The Bata Shoe Museum is a treat for all lovers of anything to do with feet. With a display of over 13,000 exhibits, you are sure to find something interesting. The exhibits span 4,000 years of shoe history covering traditions to footwear examples from cultures across the globe.
From Renaissance footwear to a pair of Marilyn Monroe’s red heels to astronaut boots, this museum has it all. For those that appreciate hand crafted items, there are videos showing shoe making techniques from across the world and across the ages. For those who simply appreciate history and culture, you won’t regret a day at this museum.
Hop down to 327 Bloor St W. Toronto, and feed your shoe fetish.
6. El Museo De Las Momias, Mexico
While we’re at it, let’s take in the sights and sounds of Guanajuato, Mexico. No, not the local cuisine or watering holes, but the Mummies of Guanajuato. Yes, mummies; the displays at this museum are not for the squeamish.
First off, they’re mummified remains of people who died during a cholera outbreak in the city in 1833. Most of them are the bodies of those whose relatives couldn’t afford to have them properly buried. The bodies are propped up and arranged on either side of the corridor, forcing the visitor to walk between them.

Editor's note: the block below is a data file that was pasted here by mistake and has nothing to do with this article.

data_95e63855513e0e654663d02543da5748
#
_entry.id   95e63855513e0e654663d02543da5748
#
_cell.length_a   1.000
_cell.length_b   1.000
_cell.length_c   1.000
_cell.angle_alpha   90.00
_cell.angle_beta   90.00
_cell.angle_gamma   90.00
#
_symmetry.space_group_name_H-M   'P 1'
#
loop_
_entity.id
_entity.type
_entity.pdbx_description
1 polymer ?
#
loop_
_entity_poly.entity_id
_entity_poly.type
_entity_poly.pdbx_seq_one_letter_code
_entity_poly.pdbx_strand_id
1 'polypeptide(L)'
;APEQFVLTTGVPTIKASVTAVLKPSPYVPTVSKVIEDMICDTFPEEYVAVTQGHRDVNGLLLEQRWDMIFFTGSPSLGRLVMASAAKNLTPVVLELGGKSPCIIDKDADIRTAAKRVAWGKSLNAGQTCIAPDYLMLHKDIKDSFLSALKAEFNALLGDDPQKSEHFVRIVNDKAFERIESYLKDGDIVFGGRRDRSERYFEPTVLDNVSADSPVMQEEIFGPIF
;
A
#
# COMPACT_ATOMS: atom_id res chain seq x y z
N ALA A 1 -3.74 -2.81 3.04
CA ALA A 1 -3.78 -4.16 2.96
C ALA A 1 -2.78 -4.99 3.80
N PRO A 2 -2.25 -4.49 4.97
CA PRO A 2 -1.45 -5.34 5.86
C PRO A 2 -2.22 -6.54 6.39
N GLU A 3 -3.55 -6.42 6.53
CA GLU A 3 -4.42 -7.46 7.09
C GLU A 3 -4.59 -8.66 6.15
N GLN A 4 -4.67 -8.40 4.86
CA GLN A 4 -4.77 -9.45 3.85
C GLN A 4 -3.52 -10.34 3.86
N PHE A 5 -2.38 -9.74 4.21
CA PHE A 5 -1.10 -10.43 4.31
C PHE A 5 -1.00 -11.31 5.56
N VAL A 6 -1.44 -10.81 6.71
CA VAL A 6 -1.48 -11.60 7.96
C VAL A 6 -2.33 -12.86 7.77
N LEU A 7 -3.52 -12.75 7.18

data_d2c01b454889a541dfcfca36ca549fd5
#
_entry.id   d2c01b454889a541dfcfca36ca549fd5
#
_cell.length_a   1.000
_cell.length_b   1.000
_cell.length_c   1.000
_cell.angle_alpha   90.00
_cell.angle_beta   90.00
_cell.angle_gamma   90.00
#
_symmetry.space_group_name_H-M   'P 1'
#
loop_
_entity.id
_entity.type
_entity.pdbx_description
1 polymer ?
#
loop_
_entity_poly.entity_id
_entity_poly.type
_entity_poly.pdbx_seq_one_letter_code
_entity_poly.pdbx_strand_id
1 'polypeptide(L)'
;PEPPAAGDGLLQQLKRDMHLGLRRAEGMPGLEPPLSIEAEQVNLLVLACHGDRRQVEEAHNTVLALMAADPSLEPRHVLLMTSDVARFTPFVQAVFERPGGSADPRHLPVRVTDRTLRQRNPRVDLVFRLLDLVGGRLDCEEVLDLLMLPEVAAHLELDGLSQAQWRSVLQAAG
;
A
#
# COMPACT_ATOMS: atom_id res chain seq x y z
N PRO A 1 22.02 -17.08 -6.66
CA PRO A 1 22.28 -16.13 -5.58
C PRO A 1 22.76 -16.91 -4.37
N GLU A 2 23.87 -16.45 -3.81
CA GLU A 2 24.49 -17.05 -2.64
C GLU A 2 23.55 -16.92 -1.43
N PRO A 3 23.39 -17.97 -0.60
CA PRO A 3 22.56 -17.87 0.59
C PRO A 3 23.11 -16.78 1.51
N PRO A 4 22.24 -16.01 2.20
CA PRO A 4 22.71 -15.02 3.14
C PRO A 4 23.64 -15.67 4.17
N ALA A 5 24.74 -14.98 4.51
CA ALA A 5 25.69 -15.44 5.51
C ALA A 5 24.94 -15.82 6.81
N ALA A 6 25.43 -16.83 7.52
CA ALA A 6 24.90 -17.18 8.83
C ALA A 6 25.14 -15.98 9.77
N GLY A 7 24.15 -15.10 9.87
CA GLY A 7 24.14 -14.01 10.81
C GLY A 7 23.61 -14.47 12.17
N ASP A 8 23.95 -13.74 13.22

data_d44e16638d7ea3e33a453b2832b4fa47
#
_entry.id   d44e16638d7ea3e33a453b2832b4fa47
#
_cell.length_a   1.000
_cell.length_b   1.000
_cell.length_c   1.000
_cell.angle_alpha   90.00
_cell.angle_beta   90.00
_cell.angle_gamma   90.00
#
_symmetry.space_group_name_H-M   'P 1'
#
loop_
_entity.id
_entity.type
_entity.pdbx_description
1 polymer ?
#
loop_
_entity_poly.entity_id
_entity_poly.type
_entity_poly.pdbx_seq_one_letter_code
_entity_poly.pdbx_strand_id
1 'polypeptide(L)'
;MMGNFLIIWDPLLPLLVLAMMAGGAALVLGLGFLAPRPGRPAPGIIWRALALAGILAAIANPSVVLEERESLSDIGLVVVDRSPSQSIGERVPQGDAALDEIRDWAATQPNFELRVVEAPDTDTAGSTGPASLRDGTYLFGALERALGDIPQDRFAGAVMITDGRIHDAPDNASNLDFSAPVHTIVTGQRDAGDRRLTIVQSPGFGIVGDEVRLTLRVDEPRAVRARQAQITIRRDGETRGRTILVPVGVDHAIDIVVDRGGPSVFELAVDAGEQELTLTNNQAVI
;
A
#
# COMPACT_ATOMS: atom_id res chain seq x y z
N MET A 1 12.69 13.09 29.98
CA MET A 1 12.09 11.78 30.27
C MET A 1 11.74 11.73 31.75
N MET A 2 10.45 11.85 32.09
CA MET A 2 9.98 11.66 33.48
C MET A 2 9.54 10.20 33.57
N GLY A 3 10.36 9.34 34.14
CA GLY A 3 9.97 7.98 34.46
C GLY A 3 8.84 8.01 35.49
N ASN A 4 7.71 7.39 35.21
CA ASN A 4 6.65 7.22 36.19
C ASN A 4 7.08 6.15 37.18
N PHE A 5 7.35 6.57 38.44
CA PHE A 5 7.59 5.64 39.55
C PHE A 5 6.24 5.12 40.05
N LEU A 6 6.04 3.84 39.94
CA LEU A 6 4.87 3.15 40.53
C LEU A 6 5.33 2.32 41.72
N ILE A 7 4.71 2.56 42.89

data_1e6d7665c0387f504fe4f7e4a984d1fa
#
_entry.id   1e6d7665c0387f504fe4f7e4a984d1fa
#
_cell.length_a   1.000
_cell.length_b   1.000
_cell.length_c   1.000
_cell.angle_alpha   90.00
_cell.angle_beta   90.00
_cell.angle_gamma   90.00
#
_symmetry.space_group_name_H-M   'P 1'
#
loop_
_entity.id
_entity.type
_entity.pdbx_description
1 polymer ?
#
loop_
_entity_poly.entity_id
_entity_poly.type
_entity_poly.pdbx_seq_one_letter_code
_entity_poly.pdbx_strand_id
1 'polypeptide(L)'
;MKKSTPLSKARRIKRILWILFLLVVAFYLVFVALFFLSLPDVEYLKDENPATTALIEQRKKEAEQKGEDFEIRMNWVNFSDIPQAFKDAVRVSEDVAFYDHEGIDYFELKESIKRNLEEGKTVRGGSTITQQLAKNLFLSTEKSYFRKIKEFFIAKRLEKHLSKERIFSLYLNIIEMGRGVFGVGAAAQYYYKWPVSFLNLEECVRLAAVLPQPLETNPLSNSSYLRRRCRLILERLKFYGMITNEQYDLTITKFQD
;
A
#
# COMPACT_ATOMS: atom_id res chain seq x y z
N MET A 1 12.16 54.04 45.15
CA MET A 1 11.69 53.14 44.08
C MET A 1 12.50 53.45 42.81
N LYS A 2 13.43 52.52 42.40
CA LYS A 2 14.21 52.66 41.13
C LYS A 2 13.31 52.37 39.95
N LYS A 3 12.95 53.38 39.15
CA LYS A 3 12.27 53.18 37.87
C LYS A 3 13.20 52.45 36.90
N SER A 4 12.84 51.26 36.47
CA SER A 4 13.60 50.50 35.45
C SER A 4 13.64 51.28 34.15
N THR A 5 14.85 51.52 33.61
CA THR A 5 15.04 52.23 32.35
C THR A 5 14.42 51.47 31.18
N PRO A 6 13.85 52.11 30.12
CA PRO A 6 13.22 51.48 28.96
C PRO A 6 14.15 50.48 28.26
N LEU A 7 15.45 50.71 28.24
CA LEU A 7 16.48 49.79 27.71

A truly unnerving experience, not for the faint of heart, and that is before you realize some of these mummies are infants!
5. Museum of Brands and Advertising
From the downright scary to the totally prosaic, here is the Museum of Brands, Packaging and Advertising. Located in Notting Hill, England, the Museum was set up to “…educate the public on design and the subjects of advertising and packaging …” Their 12,000 strong collection of consumer items in their original packaging dates back to the 1890s.
Japan has the ADMT Museum of Advertising and Marketing. It currently houses over 150,000 pieces of digitally archived advertisements, dating from Edo era advertisements to 21st century of digital advertising.
4. Museum of Death, Hollywood
Scary movies don’t faze you, right? Trust us, this museum will give you the shivers. From playing an embalming training video on repeat to presenting an “accurate” scene from the Heaven’s Gate Cult Suicide (complete with bunk bed and shroud from the house), this place boasts some creepy exhibits.